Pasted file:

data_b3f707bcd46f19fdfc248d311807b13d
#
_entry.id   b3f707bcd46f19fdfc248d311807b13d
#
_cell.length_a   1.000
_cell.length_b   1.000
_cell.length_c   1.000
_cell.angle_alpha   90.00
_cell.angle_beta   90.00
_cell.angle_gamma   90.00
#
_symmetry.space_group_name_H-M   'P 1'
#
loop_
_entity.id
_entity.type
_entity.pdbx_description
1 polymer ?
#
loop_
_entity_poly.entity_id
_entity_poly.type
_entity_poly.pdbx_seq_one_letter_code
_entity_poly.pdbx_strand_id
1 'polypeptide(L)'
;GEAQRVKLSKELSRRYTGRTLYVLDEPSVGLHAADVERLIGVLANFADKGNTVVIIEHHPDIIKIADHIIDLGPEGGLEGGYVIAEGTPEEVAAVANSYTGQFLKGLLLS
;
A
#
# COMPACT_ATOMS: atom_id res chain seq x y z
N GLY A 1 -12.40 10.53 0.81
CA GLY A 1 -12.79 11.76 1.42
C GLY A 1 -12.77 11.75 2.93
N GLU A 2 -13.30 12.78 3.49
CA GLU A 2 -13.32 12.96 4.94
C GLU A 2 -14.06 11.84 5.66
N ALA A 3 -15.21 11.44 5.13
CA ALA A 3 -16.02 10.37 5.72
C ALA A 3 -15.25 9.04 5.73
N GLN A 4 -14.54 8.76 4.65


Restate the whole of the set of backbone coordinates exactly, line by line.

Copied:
data_b3f707bcd46f19fdfc248d311807b13d
#
_entry.id   b3f707bcd46f19fdfc248d311807b13d
#
_cell.length_a   1.000
_cell.length_b   1.000
_cell.length_c   1.000
_cell.angle_alpha   90.00
_cell.angle_beta   90.00
_cell.angle_gamma   90.00
#
_symmetry.space_group_name_H-M   'P 1'
#
loop_
_entity.id
_entity.type
_entity.pdbx_description
1 polymer ?
#
loop_
_entity_poly.entity_id
_entity_poly.type
_entity_poly.pdbx_seq_one_letter_code
_entity_poly.pdbx_strand_id
1 'polypeptide(L)'
;GEAQRVKLSKELSRRYTGRTLYVLDEPSVGLHAADVERLIGVLANFADKGNTVVIIEHHPDIIKIADHIIDLGPEGGLEGGYVIAEGTPEEVAAVANSYTGQFLKGLLLS
;
A
#
# COMPACT_ATOMS: atom_id res chain seq x y z
N GLY A 1 -12.40 10.53 0.81
CA GLY A 1 -12.79 11.76 1.42
C GLY A 1 -12.77 11.75 2.93
N GLU A 2 -13.30 12.78 3.49
CA GLU A 2 -13.32 12.96 4.94
C GLU A 2 -14.06 11.84 5.66
N ALA A 3 -15.21 11.44 5.13
CA ALA A 3 -16.02 10.37 5.72
C ALA A 3 -15.25 9.04 5.73
N GLN A 4 -14.54 8.76 4.65